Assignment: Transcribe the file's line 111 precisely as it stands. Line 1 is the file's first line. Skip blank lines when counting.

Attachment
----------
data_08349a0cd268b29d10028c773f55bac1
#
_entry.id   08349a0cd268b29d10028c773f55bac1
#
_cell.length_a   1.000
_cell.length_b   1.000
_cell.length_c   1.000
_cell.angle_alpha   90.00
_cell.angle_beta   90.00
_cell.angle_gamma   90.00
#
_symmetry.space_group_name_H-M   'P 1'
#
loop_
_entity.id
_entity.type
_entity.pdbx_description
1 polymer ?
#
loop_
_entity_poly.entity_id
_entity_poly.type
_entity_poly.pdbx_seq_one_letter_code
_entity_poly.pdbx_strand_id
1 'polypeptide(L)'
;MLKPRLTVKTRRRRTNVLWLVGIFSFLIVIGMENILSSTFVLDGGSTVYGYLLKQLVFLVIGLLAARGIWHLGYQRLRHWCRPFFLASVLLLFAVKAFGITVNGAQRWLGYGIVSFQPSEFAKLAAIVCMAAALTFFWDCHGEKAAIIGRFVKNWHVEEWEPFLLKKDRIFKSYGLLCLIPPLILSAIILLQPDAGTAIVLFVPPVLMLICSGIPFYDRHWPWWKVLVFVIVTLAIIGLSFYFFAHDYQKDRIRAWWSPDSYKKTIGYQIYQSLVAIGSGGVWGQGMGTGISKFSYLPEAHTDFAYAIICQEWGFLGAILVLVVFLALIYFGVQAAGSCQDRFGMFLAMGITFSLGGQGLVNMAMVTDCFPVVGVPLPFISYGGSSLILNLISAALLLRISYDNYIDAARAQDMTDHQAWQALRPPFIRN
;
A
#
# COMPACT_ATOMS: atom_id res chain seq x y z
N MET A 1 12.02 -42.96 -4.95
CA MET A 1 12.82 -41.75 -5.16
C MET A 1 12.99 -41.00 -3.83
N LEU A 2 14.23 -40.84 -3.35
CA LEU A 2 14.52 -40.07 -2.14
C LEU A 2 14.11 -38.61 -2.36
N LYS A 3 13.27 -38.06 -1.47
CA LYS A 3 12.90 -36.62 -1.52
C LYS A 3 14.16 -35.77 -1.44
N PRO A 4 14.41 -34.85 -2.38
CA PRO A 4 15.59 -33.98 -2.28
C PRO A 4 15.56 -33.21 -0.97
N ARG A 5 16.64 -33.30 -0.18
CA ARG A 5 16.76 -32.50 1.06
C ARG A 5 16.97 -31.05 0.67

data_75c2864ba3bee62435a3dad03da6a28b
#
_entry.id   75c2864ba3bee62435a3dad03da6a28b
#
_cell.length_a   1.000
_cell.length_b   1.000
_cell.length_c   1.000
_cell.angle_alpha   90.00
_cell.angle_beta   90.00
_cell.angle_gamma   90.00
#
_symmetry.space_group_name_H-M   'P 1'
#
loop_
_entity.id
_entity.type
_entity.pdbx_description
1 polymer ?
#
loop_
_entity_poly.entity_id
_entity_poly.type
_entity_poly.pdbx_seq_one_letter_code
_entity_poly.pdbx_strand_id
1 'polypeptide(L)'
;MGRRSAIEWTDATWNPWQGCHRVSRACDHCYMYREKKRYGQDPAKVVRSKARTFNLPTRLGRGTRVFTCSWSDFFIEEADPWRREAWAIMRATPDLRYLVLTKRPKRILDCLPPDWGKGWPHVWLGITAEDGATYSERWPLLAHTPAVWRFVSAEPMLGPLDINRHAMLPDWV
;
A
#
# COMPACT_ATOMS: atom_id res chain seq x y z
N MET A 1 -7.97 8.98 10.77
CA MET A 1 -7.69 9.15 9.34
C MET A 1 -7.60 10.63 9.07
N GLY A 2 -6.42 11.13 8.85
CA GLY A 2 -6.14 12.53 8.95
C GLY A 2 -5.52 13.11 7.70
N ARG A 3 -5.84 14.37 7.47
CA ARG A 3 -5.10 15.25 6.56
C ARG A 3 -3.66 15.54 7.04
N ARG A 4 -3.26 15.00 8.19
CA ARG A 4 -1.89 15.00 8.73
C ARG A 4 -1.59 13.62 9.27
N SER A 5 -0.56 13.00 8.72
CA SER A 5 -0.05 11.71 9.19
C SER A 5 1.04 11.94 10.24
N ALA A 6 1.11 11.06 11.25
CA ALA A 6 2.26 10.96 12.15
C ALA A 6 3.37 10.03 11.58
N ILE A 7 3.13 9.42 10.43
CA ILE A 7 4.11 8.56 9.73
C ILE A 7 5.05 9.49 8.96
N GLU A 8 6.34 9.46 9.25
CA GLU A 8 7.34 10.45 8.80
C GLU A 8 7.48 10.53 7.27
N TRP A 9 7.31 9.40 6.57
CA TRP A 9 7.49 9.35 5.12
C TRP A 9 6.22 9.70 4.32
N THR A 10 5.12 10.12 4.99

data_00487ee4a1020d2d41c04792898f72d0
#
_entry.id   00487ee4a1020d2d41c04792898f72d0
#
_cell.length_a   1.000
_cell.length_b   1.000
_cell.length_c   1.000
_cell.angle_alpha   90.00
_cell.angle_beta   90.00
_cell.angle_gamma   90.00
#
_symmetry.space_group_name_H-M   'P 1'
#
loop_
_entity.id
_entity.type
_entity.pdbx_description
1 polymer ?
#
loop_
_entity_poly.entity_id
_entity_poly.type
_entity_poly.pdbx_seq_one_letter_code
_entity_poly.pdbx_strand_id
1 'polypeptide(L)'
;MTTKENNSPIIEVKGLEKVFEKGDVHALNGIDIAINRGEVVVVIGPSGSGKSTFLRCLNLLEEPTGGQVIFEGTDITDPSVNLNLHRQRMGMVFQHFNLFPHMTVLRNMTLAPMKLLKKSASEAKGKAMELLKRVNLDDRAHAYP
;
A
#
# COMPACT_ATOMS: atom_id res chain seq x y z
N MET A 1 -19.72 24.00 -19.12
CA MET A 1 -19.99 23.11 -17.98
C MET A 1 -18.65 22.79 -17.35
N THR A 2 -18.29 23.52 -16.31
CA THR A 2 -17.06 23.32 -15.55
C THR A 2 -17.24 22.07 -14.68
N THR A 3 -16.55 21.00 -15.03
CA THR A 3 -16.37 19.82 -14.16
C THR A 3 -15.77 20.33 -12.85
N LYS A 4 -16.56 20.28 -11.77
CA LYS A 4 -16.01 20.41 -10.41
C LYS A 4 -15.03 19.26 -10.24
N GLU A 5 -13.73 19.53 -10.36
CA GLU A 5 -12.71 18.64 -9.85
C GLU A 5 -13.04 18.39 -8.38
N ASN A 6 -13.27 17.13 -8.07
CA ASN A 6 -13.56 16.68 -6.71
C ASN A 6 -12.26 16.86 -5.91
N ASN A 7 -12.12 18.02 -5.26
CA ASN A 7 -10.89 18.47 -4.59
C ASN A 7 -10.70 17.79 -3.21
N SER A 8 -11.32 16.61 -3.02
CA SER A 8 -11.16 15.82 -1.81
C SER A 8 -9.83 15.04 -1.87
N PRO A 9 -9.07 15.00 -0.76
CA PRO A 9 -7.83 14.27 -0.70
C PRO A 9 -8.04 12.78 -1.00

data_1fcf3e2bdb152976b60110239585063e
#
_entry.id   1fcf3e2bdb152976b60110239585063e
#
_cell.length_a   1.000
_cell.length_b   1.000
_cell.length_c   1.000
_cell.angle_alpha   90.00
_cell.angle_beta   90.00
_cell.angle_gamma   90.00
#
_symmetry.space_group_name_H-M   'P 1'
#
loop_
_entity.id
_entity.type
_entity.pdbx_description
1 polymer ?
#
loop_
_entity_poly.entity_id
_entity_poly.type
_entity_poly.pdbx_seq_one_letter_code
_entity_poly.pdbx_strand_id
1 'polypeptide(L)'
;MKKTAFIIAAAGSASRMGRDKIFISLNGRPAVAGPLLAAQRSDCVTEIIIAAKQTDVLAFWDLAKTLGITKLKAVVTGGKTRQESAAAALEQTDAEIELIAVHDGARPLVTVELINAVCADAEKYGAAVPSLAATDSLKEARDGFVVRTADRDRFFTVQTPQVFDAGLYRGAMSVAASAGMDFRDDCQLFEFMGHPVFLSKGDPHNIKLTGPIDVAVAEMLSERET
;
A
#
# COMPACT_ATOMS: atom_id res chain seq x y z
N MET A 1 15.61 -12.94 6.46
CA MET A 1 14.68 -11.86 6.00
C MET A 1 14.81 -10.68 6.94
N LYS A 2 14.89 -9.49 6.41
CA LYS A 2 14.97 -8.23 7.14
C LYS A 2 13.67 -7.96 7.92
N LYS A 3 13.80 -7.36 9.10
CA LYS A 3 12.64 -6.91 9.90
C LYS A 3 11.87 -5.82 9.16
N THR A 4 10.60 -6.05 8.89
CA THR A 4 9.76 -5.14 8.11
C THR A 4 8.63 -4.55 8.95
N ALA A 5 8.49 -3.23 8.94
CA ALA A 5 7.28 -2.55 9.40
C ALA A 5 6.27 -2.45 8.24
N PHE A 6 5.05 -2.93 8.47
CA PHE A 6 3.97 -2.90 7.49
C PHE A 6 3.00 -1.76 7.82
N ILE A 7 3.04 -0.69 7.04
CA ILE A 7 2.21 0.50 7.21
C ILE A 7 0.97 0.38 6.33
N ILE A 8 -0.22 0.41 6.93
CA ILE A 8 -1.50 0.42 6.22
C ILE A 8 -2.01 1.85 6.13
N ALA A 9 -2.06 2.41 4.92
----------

_cell.angle_alpha   90.00